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The Nation

'Bends' Suspected in Whale Deaths

The mammals may surface too quickly when frightened by sound waves from military sonar, causing internal damage, scientists say.

October 09, 2003|Kenneth R. Weiss | Times Staff Writer

Panicked by the sound waves emitted by powerful sonar, whales and dolphins fleeing to the ocean's surface may succumb to "the bends," according to an international team of scientists looking into mysterious die-offs of marine mammals that have occurred in the wake of military exercises at sea.

Writing in today's issue of the journal Nature, the scientists theorize that the frightened mammals surface too quickly, causing compressed gas bubbles to burst inside them like fizz from an uncorked champagne bottle and damage their internal organs.

The scientists report finding tissue damage in livers, kidneys and other organs of whales and dolphins that is consistent with decompression sickness, known as the bends, which has claimed the lives of many scuba divers.

The authors suspect that these air-breathing marine mammals, renowned for their sensitive hearing, react to the extraordinarily loud sounds by surfacing faster than normal.

In such circumstances, compressed nitrogen in their systems would expand rapidly, forming bubbles that could tear the delicate tissue of internal organs. That, in turn, could cause hemorrhaging and death.

The report was based largely on the necropsies of 10 of 14 beaked whales that washed ashore in the Canary Islands in September 2002 after a Spanish-led military exercise involving sonar from warships, submarines and planes from a dozen members of the North Atlantic Treaty Organization, including the United States.

"The beaked whales found in the Canary Islands are not the only stranded cetaceans to provide evidence of bubble-associated tissue injury," the authors wrote. They discovered similar injuries among dolphins and harbor porpoises found dead off England in the last decade.

Whale researcher Ken Balcomb finds the explanation compelling, even though it conflicts with his theory that powerful sonic waves in the water literally shake and tear delicate air-filled tissues in ears and brains, causing bleeding, disorientation and death.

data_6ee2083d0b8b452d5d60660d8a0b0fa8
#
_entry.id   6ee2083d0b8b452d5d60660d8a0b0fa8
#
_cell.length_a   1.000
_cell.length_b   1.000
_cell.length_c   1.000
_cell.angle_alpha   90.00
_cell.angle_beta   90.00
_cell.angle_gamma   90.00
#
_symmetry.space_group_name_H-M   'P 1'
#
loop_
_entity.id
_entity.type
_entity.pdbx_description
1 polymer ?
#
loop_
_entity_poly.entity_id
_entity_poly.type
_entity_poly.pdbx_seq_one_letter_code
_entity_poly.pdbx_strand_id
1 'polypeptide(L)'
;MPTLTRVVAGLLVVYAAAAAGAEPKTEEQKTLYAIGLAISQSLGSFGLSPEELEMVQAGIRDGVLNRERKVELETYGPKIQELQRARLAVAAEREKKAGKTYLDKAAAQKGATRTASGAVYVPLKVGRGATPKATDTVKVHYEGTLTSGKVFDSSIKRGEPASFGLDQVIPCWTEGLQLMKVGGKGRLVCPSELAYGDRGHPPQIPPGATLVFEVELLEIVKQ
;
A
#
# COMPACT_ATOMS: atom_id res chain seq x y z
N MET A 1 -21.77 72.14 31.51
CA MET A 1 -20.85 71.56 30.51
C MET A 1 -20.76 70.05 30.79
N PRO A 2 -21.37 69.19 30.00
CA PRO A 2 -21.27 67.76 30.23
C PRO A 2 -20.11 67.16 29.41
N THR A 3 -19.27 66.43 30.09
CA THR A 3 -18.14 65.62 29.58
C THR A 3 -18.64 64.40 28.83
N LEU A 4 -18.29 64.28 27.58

Experts in physics are skeptical of his "resonance effect" hypothesis, questioning whether these sounds could result in sufficient reverberation of tissues to cause them to tear apart.

"Yet everyone agrees that once you have bubble formation, it would be a runaway situation," Balcomb said. "You cannot stop it, just like you cannot put bubbles back into the champagne bottle."

Balcomb, senior scientist at the Center for Whale Research in Friday Harbor, Wash., spent a decade studying beaked whales in the Bahamas, where U.S. naval ships using powerful sonar swept through the area in March 2000, leaving 16 dead and injured whales in their wake.

An extensive study by the National Marine Fisheries Service attributed the mass die-off to high-intensity sonar, concluding that it caused bleeding around the inner ears and trauma to the brain and auditory system. Yet it remained unclear whether the whales were fatally injured by the sounds or whether they were simply so disoriented that they drowned or died of stress and overheating after beaching themselves.

Necropsies of the beaked whales in the Canary Islands found similar hemorrhaging in the ears and brain, said Antonio Fernandez, professor of pathology at the University of Las Palmas on Grand Canary Island and one of 18 Spanish and British coauthors of the Nature article.

Fernandez said researchers also found that expanding nitrogen bubbles had damaged kidneys, livers, lungs and other organs, suggesting "that naval sonar could induce a condition similar to decompression sickness." More research was needed, he said.

Beaked whales and some types of deep-diving dolphins have been the most common casualties associated with deployment of military sonar. The most recent case came in May, when 16 dolphins, mostly Dall porpoises, were found dead after a U.S. warship cruised along the U.S.-Canadian border north of Puget Sound.

Beaked whales are known to feed at depths of 3,300 feet. When they surface for air, they descend immediately to 90 feet for 12-minute intervals, Balcomb said. He likened this to the "safety stop" practiced by human divers to allow nitrogen to escape safely from the bloodstream.

Panic could disrupt this practice, he said. "This is a plausible theory, as is the resonance [shaking] theory. They could be working together here. Either way, we are seeing this consistent pattern of dead animals after military sonar is being used all over the world."

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